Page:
Chancellor Rishi Sunak revealed all the details yesterday…
The 2022 Spring Budget was revealed on March 23 by Chancellor Rishi Sunak, who announced a £1 billion household support fund for local councils to assist vulnerable people.
This means that low-income families will receive extra financial support, which is expected to be in the form of vouchers, in order to navigate the cost-of-living crisis.
Among other reforms, homeowners will now pay 0% VAT on home insulation, solar panels, heat pumps and other energy saving materials. In addition, Sunak revealed the National Insurance threshold is set to increase to £12,570 from July 2022.
However, did it go far enough and how did it compare to recent years?
Reflecting back, Roxana Mohammadian-Molina, chief strategy officer at Blend Network, outlined that many in the property market believe the Chancellor’s stamp duty cut was the main factor fuelling UK house prices over the past 12 months. “However, what last year’s budget failed to do was tackle the alarmingly tight supply side of the housing market equation,” she added.
Although Mohammadian-Molina noted that with the government’s commitment to building 300,000 new homes reiterated in a recently published report presented to the House of Lords’ Built Environment Committee, she was looking forward to seeing concrete actions to address the complex challenges of a housing shortage.
“Despite one of the most pressing housing crises in decades and the shortage of supply, housebuilding starts and completions both have continued their decline in recent months,” said Mohammadian-Molina.
According to data by the Department for Levelling Up, Housing and Communities (DLHC), the number of homes completed in England in Q4 2021 was down by 11% compared to Q4 2020. The data also shows a decline in the number of dwellings where work started in Q4 last year - 41,600 between October and December, 3% down from Q3 2021 and 3% down from Q4 2020.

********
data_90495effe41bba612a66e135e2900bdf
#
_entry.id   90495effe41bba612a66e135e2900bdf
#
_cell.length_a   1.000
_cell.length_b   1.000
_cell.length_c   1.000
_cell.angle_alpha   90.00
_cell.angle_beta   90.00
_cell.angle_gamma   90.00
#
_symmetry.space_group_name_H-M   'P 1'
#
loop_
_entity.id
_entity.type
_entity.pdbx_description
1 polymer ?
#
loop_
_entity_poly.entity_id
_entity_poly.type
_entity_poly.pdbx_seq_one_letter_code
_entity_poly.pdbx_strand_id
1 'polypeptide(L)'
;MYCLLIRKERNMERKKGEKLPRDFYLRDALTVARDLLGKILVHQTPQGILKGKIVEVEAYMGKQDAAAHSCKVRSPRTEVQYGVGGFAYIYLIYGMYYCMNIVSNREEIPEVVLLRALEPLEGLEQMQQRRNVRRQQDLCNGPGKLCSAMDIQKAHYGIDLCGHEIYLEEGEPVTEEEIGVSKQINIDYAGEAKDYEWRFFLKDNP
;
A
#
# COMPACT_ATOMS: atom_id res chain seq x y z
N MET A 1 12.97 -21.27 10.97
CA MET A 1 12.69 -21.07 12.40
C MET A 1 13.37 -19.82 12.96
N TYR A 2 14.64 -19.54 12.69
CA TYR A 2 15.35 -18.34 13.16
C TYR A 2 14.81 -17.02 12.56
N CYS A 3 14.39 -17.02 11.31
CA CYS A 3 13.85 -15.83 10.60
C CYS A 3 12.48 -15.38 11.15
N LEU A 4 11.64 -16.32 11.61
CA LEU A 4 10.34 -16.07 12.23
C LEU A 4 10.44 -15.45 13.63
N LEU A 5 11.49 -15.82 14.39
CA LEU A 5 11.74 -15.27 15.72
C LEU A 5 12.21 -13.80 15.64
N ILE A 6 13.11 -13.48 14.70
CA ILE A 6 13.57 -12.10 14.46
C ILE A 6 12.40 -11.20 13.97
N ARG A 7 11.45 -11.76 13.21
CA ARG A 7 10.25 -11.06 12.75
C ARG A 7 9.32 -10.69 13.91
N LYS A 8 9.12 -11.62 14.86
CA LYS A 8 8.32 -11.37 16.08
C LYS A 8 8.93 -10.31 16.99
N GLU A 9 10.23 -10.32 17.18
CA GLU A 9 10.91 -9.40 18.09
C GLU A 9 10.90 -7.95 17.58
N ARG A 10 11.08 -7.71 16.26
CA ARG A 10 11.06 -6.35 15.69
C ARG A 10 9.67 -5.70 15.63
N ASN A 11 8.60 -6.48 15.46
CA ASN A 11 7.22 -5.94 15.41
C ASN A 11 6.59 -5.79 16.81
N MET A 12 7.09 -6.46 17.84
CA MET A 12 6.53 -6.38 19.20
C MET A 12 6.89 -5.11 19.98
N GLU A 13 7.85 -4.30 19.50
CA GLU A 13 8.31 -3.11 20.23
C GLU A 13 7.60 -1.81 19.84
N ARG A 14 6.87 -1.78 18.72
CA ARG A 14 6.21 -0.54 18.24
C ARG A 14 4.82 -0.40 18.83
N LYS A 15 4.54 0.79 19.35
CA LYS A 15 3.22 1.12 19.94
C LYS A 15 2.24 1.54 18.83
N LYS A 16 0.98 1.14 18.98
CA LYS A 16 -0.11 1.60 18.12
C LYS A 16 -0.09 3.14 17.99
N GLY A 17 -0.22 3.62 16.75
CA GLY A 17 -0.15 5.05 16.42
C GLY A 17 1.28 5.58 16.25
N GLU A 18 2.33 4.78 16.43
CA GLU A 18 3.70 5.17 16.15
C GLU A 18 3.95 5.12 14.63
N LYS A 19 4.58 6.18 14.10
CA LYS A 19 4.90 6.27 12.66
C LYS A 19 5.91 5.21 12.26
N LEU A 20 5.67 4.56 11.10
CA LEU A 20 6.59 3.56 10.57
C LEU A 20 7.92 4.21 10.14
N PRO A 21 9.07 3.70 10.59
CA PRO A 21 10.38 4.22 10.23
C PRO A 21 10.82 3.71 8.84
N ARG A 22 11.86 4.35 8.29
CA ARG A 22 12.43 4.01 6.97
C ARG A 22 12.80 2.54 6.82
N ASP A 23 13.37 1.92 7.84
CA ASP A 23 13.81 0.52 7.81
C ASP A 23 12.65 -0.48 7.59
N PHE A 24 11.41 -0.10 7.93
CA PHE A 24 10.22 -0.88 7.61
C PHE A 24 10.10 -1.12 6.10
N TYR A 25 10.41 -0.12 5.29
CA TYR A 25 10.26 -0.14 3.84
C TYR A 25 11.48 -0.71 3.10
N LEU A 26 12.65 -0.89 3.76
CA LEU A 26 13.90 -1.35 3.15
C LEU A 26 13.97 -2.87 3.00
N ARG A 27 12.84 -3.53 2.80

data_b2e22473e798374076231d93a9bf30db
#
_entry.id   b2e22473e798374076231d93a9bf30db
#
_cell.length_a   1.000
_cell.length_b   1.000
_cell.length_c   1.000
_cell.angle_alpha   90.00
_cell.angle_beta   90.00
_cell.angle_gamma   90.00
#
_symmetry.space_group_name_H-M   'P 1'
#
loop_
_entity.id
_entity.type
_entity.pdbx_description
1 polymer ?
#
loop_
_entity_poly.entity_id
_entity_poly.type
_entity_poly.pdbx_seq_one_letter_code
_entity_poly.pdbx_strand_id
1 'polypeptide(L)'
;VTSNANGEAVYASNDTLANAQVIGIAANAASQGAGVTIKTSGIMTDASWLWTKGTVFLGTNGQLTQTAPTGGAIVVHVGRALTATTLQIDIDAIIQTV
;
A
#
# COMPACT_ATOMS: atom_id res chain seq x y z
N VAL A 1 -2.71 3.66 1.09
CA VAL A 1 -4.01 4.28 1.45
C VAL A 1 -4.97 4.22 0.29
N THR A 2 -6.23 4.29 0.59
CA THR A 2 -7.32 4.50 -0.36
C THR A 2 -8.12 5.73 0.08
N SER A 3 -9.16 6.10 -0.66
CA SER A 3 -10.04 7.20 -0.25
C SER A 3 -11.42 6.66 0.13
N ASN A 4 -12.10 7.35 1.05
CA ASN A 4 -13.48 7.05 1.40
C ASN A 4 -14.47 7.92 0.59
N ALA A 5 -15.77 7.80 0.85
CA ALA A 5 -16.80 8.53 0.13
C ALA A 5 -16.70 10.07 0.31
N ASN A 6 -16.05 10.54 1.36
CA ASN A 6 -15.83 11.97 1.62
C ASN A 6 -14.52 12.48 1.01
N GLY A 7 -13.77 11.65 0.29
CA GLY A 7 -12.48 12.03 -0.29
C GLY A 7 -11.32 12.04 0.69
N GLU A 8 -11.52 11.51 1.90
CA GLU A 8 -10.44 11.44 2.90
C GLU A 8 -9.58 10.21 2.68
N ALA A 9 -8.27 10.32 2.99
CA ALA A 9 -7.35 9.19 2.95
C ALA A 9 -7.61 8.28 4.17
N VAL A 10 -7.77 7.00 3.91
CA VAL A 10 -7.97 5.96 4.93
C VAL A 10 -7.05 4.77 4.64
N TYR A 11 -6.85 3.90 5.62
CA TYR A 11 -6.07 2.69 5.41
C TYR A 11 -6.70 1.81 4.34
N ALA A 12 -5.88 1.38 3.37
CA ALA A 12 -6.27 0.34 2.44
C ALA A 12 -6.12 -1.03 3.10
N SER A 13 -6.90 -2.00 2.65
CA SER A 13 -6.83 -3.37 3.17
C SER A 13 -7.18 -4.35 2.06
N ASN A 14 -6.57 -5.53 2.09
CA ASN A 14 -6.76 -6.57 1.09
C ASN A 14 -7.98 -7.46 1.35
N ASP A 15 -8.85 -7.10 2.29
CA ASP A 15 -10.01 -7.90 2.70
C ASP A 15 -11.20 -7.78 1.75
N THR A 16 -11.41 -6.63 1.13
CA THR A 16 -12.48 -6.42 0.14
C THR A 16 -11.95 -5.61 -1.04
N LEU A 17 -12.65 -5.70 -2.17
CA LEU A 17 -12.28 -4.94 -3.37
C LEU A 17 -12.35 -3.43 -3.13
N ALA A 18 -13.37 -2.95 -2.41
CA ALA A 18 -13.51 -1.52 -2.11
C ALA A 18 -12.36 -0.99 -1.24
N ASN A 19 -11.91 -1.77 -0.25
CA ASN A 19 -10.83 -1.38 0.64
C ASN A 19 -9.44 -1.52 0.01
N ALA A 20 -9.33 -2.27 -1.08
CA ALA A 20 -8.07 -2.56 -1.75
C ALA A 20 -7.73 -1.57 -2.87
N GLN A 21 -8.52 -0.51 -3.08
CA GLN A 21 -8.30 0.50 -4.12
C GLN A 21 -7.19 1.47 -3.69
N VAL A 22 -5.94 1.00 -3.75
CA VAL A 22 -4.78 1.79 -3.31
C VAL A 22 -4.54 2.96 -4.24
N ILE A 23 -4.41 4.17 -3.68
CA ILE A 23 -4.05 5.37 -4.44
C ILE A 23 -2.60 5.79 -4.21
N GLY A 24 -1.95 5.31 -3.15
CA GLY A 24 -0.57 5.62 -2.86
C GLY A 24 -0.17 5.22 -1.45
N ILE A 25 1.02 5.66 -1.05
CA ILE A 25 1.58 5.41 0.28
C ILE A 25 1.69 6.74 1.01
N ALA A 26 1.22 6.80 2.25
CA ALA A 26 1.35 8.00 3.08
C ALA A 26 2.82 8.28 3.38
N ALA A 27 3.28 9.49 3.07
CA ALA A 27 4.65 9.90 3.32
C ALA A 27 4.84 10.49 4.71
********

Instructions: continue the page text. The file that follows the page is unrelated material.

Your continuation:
“Last year’s Spring Budget left us, and arguable other participants in the housing market, fairly disappointed as the Chancellor failed to provide any visible boost to the housing supply,” Mohammadian-Molina revealed.
Back then, Mohammadian-Molina said Blend Network urged the Chancellor to consider measures that, alongside tackling the demand side of the market, also helped ease the supply side of the equation.
“We warned that the failure to do so would risk further deepening the affordability gap. Fast forward 12 months, we once again appeal to the Chancellor to support the national housebuilding effort,” she added.
Mohammadian-Molina went on to say that, from her side, she was hoping for some creative ideas from the Chancellor. In particular, she was hoping for the Chancellor to bring specialist lenders into the fold to help unlock much-needed funding to SME property developers.
A survey of SME housebuilders conducted last year by the Home Builders Federation found that 18% of respondents in the north of England and 24% of respondents in the Midlands saw development finance as a major barrier to housebuilding.
Second, she was hoping the Chancellor would take urgent action to support property developers, particularly those in the SME space, deeply impacted by the rising cost of energy and construction material.
According to the Home Builders Federation, material shortages and other cost pressures have hit SME developers, who do not have the necessary cashflow to cushion the effects of higher prices and who are also unable to buy materials in bulk, hard. Data collected by the Royal Institute of Chartered Surveyors (RICS) shows that timber, steel sections and steel for reinforcement rose annually by 79.4%, 60.4% and 80% respectively in September. In addition, imported sawn or planed wood increased by 73.3% and particle board by 65.4%.
Thirdly, Mohammadian-Molina said she would have liked the Chancellor to consider different tax relief schemes for SME developers who are building schemes that included affordable and sustainable homes.